Sandfly genome project
Sequencing the genome of the sandflies Lutzomyia longipalpis and Phlebotomus papatasi
This proposal represents a collaborative effort by the international sandfly research community to initiate the first large-scale genome sequencing project of two medically important sand fly species. As important vectors of human disease, phlebotomine sand flies are of global significance to human health, transmitting protozoan, bacterial, and viral pathogens. Completed genome sequences of these medically important vectors will foster development of novel technologies to control these devastating diseases. Furthermore, phlebotomine sand fly research has served as a key model for studies concerning vector/parasite/host interactions by revealing novel mechanisms defining vector competence, propelling the field of vaccine research into promising areas, and identifying novel therapeutics for human use. This genome project will accelerate progress in these areas, as well as complement and enhance ongoing comparative genomics efforts.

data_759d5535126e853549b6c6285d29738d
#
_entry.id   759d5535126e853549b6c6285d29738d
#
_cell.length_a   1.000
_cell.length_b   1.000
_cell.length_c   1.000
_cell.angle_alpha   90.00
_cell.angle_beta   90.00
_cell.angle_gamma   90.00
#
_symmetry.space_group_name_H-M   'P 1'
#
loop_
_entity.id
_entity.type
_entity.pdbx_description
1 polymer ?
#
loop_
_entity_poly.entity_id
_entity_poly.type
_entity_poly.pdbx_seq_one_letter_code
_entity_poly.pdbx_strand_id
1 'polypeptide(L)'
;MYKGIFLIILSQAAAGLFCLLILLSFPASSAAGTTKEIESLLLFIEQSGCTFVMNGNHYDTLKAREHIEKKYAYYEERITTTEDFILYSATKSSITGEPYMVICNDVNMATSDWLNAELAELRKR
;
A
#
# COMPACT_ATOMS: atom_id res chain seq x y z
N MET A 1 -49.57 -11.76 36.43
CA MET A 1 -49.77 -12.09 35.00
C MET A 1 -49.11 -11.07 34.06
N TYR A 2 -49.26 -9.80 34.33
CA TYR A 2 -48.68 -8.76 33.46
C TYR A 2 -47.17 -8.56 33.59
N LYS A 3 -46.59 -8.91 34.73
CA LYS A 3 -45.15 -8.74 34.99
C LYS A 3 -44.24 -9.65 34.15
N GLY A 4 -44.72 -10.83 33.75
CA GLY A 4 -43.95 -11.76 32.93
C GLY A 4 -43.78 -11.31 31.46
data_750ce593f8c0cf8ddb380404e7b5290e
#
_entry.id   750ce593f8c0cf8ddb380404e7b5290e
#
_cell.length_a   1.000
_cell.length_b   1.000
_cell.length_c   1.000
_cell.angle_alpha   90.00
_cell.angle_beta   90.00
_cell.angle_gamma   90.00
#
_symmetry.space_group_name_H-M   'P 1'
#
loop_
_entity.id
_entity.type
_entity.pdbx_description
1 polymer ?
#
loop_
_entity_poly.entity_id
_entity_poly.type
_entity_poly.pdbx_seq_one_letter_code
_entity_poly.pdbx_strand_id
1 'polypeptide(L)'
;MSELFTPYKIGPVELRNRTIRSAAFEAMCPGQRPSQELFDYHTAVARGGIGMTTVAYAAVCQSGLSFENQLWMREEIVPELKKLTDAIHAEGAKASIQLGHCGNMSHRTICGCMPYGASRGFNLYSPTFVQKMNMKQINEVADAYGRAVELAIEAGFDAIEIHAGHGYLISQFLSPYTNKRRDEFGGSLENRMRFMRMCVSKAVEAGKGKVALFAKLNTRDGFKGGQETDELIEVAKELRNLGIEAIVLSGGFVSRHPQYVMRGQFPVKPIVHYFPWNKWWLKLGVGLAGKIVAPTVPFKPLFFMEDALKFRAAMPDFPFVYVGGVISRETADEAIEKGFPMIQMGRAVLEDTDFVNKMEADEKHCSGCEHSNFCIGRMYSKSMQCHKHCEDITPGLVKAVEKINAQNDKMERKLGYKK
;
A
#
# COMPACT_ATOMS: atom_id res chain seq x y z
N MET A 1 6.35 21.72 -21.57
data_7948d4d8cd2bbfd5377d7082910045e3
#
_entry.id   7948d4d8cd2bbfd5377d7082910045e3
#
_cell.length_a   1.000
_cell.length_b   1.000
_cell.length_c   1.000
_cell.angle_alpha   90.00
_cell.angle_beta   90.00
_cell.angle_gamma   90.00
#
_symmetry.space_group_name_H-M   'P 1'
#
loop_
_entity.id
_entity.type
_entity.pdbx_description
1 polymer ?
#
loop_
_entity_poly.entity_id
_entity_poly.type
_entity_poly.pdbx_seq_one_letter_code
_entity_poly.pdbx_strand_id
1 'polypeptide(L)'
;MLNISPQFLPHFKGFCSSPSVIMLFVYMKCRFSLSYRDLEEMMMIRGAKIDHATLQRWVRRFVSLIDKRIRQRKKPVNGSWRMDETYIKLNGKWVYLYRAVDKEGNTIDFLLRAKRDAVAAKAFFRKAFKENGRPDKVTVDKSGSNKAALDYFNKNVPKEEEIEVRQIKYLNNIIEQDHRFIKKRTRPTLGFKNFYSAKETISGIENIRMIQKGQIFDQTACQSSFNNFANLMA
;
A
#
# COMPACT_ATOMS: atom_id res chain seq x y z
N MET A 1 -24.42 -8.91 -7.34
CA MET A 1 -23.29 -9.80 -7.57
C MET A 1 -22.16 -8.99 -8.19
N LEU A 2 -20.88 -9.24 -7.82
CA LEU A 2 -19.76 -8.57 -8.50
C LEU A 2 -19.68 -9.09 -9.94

Phlebotomine sand flies are members of the family Psychodidae, which includes a diverse group of vectors that vary widely in geographic distribution, ecology and the pathogens they transmit. Here the authors propose to sequence the genomes of two phlebotomine sand flies, Phlebotomus papatasi and Lutzomyia longipalpis, that exhibit distinct distributions, behavior and pathogen specificity.
Resources include: full transcriptomes and BAC sequences; 40,000 ESTs from a normalized cDNA library of P. papatasi generated from the four larval stages, pupae, adult males, unfed females, and females post-feeding on uninfected or Le. major-infected mouse blood; and, transcriptomes of L. longipalpis for larval stages and adult females fed with sugar and blood meals, uninfected or infected with Le. Infantum